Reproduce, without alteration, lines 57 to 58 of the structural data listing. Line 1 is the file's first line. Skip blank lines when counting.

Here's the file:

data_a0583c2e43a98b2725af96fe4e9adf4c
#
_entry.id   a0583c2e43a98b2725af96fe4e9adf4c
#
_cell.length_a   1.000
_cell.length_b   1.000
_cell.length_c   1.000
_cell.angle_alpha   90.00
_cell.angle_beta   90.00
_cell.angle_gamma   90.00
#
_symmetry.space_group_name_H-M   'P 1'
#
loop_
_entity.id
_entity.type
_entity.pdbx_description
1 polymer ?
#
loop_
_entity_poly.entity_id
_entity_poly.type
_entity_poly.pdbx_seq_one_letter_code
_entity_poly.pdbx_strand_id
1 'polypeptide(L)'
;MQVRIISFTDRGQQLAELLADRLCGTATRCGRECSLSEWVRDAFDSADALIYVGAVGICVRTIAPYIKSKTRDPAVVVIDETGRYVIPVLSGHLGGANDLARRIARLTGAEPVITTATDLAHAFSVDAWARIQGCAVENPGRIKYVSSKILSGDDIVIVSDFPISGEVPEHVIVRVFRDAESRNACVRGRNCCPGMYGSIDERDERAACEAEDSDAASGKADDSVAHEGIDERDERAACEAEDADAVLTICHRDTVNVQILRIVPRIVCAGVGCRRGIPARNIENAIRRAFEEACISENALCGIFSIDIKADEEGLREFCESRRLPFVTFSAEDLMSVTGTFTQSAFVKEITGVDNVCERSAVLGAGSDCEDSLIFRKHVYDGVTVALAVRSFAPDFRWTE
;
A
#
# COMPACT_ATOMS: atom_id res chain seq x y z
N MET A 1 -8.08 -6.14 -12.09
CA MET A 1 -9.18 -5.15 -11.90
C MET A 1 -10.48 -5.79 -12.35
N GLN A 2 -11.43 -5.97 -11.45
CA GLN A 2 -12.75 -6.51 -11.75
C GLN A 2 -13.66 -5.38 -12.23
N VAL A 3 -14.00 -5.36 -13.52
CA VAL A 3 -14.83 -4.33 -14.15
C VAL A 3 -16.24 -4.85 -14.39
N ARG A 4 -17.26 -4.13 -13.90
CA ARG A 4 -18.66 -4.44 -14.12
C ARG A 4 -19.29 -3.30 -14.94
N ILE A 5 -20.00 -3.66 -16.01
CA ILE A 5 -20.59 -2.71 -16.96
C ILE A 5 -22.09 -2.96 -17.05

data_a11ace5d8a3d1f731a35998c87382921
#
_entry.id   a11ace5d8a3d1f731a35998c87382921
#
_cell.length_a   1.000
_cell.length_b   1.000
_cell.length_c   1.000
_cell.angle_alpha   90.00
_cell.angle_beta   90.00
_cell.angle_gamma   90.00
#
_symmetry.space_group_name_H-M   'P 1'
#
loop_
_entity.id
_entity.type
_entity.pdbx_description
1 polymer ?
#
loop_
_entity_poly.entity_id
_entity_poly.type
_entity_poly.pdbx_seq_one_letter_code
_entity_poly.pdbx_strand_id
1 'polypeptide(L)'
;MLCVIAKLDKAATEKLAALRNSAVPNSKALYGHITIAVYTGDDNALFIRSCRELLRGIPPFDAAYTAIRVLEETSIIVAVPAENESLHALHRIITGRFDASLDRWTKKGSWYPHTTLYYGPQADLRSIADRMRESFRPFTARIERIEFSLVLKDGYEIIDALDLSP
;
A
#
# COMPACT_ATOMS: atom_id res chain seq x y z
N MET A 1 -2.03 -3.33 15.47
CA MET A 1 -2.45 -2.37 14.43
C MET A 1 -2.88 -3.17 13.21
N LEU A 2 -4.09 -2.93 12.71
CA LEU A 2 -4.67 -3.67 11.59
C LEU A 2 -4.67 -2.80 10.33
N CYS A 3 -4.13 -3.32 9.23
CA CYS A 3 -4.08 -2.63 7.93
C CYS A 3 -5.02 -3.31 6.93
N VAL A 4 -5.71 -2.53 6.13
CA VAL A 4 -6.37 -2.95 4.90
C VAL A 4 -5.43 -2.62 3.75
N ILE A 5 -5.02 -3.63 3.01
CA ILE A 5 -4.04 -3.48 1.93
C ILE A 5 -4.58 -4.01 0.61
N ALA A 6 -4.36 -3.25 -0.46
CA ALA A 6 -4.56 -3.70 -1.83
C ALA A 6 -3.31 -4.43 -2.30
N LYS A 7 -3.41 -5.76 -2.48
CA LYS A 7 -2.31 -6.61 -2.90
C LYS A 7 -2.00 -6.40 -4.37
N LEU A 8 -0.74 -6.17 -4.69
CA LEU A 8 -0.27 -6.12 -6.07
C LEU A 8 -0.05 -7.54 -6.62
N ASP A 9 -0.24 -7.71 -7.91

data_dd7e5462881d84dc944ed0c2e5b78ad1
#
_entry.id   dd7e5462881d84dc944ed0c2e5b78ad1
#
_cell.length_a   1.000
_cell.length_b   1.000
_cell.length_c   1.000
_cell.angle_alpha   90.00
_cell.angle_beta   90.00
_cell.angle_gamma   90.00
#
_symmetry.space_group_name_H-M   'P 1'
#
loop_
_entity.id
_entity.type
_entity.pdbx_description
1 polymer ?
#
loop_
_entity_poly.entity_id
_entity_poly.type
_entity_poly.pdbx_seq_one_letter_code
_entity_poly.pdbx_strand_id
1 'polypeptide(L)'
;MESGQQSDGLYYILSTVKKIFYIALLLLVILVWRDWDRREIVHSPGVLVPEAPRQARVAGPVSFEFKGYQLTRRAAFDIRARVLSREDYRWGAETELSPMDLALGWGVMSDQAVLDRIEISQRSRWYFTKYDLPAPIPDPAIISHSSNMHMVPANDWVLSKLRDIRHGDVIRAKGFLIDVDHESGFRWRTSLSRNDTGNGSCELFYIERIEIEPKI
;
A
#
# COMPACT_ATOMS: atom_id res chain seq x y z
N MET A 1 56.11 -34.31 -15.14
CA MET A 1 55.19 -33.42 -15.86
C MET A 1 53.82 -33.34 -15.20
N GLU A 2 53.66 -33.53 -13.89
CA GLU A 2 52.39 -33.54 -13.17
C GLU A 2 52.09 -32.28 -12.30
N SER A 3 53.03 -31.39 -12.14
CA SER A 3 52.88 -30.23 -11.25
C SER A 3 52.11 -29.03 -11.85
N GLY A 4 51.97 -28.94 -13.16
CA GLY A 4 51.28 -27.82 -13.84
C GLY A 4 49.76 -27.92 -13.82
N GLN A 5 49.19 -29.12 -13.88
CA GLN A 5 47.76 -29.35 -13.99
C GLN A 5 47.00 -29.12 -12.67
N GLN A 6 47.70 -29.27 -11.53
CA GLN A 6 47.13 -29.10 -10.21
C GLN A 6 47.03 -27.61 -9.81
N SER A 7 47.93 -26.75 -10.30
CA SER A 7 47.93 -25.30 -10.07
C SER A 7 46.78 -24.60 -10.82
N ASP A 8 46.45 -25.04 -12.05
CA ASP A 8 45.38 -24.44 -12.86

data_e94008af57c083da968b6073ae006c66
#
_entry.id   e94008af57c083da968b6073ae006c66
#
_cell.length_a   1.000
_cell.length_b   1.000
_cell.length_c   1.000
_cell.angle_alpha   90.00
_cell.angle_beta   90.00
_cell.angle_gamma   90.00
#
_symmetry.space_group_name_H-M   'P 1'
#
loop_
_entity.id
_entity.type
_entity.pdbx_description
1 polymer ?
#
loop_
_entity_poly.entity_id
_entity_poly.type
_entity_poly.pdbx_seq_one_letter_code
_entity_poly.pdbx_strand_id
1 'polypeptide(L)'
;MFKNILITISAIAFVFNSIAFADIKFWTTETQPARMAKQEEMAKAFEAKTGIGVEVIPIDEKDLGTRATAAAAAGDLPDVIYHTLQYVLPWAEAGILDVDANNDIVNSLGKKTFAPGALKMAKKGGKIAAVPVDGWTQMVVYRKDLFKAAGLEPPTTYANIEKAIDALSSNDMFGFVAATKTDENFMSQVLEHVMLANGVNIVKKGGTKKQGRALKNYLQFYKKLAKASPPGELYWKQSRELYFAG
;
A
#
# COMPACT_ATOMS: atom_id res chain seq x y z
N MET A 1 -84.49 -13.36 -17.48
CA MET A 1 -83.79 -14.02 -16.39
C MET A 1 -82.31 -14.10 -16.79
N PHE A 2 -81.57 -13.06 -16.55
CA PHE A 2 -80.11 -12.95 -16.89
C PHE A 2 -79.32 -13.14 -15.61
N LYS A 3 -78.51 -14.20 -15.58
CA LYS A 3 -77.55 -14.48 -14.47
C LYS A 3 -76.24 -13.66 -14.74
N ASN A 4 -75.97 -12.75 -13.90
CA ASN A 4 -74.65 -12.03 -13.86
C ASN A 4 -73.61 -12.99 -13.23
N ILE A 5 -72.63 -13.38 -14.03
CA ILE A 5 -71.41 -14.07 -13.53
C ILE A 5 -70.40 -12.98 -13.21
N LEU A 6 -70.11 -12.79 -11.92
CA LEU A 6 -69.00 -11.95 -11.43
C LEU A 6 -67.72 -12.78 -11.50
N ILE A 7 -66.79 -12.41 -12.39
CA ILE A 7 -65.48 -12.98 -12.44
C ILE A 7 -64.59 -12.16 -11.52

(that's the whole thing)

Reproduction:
_symmetry.space_group_name_H-M   'P 1'
#